On Wednesday, February 21, 2018 23:13:33 Timothee Cour via Digitalmars-d 
wrote:
> from my perspective it makes sense to split a module M into submodules
> A, B when:
> * M is large
> * there's little interaction between A and B (eg only few symbols from
> A are needed in B and vice versa)
> * A and B are logically grouped (that is domain specific)
> * it doesn't turn into an extreme (1 function per module)
>
> Advantages of splitting:
> * easier to review
> * easier to edit (no need to scroll much to see entirety of module
> we're editing)
> * less pollution from top-level imports as they only affect submodule
> (likewise with top-level attributes etc)
> * more modular
> * doesn't affect existing code since `import M` will continue to work
> after M is split into a package
> * less memory when using separate compilation
> * allows fine-grained compiler options (eg we can compile B with `-O` if
> needed) * allows to run unittests just for A instead of M
> * allows selective import in client to avoid pulling in too many
> dependencies (see arguments that were made for std.range.primitives)
>
> Disadvantages of splitting:
> * more files; but not sure why that's a problem so long we don't go
> into extremes (eg 1 function per module or other things of bad taste)
>
> ---
> while working on https://github.com/dlang/phobos/pull/6178 I had
> initially split M:std.array into submodules:
> A:std.array.util (the old std.array) and B:std.array.static_array
> (everything added in the PR)
> IMO this made sense according to my above criteria (in this case there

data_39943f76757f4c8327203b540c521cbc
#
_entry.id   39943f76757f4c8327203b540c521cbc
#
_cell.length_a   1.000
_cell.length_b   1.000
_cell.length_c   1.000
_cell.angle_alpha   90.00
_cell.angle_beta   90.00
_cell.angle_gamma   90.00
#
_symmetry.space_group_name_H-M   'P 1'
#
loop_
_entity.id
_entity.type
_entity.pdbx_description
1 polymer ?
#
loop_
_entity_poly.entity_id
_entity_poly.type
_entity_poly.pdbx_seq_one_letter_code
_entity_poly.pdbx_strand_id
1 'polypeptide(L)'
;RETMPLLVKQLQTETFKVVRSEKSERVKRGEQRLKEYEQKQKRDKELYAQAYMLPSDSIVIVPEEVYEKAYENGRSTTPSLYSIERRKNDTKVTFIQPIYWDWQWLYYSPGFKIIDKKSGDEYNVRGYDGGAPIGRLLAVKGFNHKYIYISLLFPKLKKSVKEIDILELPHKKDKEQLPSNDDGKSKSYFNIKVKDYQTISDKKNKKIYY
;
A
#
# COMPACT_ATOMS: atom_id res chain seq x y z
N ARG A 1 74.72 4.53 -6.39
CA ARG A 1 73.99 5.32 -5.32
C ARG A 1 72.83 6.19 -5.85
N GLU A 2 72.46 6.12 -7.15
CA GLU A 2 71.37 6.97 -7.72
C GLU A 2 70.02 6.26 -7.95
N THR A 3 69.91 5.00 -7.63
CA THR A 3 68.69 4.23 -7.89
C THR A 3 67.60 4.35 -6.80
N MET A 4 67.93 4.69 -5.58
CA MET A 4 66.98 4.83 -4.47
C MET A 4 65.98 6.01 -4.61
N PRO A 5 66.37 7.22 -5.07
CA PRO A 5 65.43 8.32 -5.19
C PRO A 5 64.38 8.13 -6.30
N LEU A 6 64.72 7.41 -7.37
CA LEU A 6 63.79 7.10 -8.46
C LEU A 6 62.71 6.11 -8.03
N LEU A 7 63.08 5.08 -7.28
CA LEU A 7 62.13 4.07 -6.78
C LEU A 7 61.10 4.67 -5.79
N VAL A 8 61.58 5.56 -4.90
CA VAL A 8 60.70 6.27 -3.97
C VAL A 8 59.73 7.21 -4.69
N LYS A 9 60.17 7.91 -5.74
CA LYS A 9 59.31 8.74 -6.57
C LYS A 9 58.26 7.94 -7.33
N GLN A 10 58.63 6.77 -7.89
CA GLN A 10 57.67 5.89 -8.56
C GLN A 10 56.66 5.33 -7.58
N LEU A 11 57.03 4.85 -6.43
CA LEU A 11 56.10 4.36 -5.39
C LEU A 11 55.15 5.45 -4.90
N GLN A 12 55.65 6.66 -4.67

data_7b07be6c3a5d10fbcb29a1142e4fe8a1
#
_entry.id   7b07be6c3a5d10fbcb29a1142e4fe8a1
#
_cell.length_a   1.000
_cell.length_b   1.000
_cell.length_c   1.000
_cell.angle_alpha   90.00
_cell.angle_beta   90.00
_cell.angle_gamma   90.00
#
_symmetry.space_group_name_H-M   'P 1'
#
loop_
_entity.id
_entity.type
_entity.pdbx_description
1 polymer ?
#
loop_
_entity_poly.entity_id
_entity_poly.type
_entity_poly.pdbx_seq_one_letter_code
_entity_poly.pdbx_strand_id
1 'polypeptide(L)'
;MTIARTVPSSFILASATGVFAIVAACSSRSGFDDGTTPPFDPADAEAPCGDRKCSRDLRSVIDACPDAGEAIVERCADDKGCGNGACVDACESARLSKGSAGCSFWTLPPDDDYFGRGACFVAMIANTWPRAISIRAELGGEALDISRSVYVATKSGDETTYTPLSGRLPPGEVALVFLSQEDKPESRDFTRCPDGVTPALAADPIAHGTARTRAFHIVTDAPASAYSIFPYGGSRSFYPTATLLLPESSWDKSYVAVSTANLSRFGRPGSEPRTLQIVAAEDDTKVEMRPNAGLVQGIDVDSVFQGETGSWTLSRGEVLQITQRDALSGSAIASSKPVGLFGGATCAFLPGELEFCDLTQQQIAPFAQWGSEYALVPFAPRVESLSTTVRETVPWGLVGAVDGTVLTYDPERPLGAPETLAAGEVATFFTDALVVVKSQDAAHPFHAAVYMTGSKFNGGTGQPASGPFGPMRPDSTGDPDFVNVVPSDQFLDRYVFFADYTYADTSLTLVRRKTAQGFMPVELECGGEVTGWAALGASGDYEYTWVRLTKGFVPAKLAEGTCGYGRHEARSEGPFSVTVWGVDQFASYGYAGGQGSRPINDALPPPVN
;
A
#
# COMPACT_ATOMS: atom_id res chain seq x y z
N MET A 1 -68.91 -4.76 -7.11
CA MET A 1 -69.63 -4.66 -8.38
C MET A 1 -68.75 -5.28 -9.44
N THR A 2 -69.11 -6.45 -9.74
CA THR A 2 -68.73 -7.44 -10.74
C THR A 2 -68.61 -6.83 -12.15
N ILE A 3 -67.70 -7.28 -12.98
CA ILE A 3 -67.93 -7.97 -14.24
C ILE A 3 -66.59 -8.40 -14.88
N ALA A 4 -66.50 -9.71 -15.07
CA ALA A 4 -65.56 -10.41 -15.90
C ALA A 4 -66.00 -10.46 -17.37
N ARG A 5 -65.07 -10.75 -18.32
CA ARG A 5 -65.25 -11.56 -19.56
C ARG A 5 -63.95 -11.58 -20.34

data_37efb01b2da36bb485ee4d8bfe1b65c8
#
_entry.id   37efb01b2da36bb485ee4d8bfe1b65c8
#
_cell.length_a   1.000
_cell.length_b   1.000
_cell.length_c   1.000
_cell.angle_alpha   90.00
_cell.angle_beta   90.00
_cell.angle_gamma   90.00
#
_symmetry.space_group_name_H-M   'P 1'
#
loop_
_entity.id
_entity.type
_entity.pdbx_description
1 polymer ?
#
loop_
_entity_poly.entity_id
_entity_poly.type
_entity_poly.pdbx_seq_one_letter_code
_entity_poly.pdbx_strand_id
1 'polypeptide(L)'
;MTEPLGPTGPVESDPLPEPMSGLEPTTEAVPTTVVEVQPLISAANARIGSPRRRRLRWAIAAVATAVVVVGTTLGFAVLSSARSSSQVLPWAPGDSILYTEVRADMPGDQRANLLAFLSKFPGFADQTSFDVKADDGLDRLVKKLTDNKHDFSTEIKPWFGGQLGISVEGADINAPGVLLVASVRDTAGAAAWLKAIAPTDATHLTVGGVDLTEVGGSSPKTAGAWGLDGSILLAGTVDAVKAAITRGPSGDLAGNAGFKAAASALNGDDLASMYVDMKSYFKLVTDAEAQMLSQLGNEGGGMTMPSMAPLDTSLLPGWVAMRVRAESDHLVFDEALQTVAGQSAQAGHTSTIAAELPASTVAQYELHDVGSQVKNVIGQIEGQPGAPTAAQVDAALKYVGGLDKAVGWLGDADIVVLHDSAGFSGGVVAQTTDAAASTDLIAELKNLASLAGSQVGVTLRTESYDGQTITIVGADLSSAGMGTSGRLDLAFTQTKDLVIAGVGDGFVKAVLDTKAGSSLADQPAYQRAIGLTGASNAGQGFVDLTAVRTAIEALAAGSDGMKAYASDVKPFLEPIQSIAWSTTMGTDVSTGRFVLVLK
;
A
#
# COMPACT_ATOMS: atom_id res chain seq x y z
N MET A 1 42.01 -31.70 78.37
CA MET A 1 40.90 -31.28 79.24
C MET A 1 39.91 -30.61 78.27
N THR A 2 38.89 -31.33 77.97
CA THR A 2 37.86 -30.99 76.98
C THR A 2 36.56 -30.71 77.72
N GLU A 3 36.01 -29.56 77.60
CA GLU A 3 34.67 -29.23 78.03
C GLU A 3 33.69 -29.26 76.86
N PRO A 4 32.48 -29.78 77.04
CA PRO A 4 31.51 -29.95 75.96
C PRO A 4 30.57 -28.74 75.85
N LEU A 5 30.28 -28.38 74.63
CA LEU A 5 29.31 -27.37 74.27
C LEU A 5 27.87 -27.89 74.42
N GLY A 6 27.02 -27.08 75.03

> was 0 interaction between A and B), but the reviewers disagreed with
> the split.
>
> So, what are the guidelines?

It's decided on a case-by-case basis but is generally only done if the
module is quite large. std.array is not particularly large. It's less than
4000 lines, including unit tests and documentation, and it only has 18
top-level symbols.

Also, remember that within Phobos, imports are supposed to be as localized
as possible - both in terms of where the import is placed and in terms of
selective imports - e.g. it would be

import std.algorithm.searching : find;

not

import std.algorithm : find;

which means that splitting the module then requires that all of those
imports be even more specific. User code can choose to do that or not, but
it does make having modules split up further that much more tedious. Related
to that is the fact that anyone searching for these symbols now has more
modules to search through. So, finding symbols will be harder. Take
std.algorithm for instance. It was split, because it was getting large
enough that compiling it on machines without large amounts of memory
resulted in the compiler running out of memory. So, there was a very good
argument for splitting it. However, now, even if you know that a symbol is
in std.algorithm, do you know where in std.algorithm it is? Some are obvious
- e.g. sort is in std.algorithm.sorting. However, others are not so
obviously - e.g. where does startsWith live? Arguably, it could go in either
std.algorithm.comparison or std.algorithm.searching. It turns out that it's
in std.algorithm.searching, but I generally have to look it up. And where to
functions like map or filter live? std.algorithm.mutation?
std.algorithm.iteration? It's not necessarily obvious at all.

>From the perspective of users trying to find stuff, splitting modules up
comes at a real cost, and I honestly don't understand why some folks are in
a hurry to make module really small. That means more import statements when
using those modules, and it means that it's harder to find symbols.

Personally, I think that we should be very slow to consider splitting
modules and only do so when it's clear that there's a real need, and
std.array is nowhere near that level.

- Jonathan M Davis


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